Alright, let me just put it as simply and obviously as I can: This movie is a total mess. It’s a total mess that I wish I avoided, but I just couldn’t turn down a screening invite to because of the big name’s attached and an odd crush I’ve had on Wiig for quite some time now. It seemed like it was supposed to be good from the outside-looking-in, but it just is not because the whole movie can’t rise beyond it’s one-note premise. Even when it tries to, it does it so miserably, that it has nowhere else to go but downhill from there. Problem is, it’s already down at the bottom of the hill. So seriously, where the hell can a film go if it’s already at the deepest, darkest hell of the hill?

Clothing: Way. Too. Colorful.

Clothing: Way. Too. Colorful.

I have no clue. That’s what I’m still struggling to figure out, but I don’t care too much about this movie or the explanation to figure out what.

I know I sound like a miserable git that can’t have fun, even if the movie is terrible but no, no, no! This movie is really bad and actually surprised me because it started off fine. It had a good premise, a good start-up to where we are thrown into this girl Imogene’s life, and are left to figure out what she’s going to do with the rest of it. It’s a perfect set-up for a pretty good dramedy, if there was one to be found here, but there isn’t. Instead, it’s just a whole slew of repetitive-jokes that get old from about the first 5 seconds that they’re introduced. However, the movie doesn’t care and will more than love to bang them against your head, until they’ve been implanted in your brain when you leave, just so you have something worth remembering. Maybe the creators didn’t have that much effort in their systems while making this movie, but I’m just in a sinister mood. So leave me be, dammit!

Let me take the time to tell you some of the running-gags that these characters have, and will never, ever let you forget about. Imogene’s the only lucky one here who comes out surprisingly unscathed, except for maybe the joke that she’s too old for the people she hangs out around. She wears a Friends t-shirt for about 10 minutes, she dresses like a grand-mom at risque night-clubs, when it’s made abundantly clear that she’s probably around her mid-to-late 30’s, and constantly reminds everybody that she’s in a totally, different day and age than all of them combined. That’s her joke, I guess if I had to reach out for one. Wiig milks it for all that she can and comes up pretty successful at times, but feels like she’s trying way too hard to be all awkward and odd, but for no reason.

Moving on, we have her gambling-addicted mother that cannot stop mentioning winning some sort of poker/blackjack game, even when her own daughter’s in the hospital because of an apparent suicide-attempt. Also, she likes to make sandwiches. A lot of sandwiches to be exact. Don’t know why this is meant to be shown as a joke, as if she’s a goof-ball or something, but it does not work, no matter how hard to Bening is trying to make it so. And she really does try. Poor gal. Matt Dillion has his joke where he’s a mysterious, shady CIA-agent that’s also involved with the samurai code that has him talking about some odd morals and rules that he must live by. Oh, and before I forget: He likes to eat the sandwiches that Bening’s character makes for him. That’s right, he eats sandwiches. What a bunch of jokesters these people are!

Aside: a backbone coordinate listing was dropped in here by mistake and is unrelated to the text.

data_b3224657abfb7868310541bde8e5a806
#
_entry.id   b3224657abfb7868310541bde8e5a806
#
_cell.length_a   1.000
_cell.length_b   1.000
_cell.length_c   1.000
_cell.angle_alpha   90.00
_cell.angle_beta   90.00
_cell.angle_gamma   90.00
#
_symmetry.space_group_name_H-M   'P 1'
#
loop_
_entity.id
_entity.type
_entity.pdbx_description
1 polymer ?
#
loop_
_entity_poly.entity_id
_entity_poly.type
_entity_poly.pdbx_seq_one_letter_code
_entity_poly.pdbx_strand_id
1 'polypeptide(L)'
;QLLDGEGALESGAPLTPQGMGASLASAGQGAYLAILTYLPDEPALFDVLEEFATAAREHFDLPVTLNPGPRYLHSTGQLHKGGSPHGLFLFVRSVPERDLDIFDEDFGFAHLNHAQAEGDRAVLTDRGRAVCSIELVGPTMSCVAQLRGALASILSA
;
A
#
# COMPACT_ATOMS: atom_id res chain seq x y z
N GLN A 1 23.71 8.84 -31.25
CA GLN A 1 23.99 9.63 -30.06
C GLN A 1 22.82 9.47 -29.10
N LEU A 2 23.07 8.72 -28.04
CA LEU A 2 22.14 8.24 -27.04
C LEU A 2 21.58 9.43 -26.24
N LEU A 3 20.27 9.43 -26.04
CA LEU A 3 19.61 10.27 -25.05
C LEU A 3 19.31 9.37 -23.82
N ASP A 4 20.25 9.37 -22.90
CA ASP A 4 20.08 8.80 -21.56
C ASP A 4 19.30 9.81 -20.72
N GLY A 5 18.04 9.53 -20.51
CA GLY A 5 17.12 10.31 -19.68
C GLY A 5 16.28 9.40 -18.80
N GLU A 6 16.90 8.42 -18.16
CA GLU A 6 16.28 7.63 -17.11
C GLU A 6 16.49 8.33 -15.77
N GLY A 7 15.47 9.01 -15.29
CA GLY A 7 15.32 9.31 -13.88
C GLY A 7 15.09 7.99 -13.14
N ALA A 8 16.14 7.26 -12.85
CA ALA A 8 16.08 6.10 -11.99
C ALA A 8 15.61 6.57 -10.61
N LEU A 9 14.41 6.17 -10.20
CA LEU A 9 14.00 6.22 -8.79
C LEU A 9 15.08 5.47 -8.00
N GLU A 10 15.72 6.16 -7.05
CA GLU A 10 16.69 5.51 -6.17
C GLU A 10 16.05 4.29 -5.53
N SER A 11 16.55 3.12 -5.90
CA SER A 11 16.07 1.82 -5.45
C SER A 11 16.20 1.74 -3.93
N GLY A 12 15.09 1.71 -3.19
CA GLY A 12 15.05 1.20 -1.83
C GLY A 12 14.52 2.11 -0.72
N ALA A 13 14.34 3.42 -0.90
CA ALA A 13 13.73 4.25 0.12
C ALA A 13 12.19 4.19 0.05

Now I know why I didn't like him. Bastard.

Now I know why I didn’t like him! Bastard.

Then, we have the brother who’s your typical, anti-social nerd. He practically lives in his room, one filled to the core with crabs, lobsters, and all sorts of other creatures, I’m sure, and doesn’t talk to girls at all. Hell, he barely even leaves his room and when he actually does, it’s only to work at the shop he owns which, you guessed it, sells crabs! Fitzgerald is more than up to the task of trying his hardest to make this character work or even be funny for that matter, and actually had me chuckling at least once or twice, but the script treats him as a total dweeb, one that will never, ever get laid, no matter how many crabs he ditches. Poor guy.

Darren Criss doesn’t really have a joke to his persona, mainly because a rock has better comedic-timing than him. I don’t know who this dude is, but Darren Criss is not a name I want to see anywhere near another comedy I see in the near-future, because he is not funny and doesn’t even seem to try at all to be so. He’s just there to look pretty, be a forced, romantic-interest for Wiig’s character, and sing Backstreet Boys songs because that’s apparently what all heterosexual dudes do, especially when they’re trying to bang somebody like Kristen Wiig. Maybe that’s what I need to do in order to win her over? Just maybe I will.

Consensus: Girl Most Likely has some promise of a generic, but entertaining flick that has a nice heart intact, but is neither and tries to fulfill both sides of the equation, and still falls apart while trying to do so, much to the dismay of the talented cast (except for Criss) on deck.

1.5 / 10 = Crapola!!

"So, you guys ever heard of Scott Joplin? You know, cause I'm soooo old."

“So, you guys ever heard of Scott Joplin? You know, cause I’m so old.”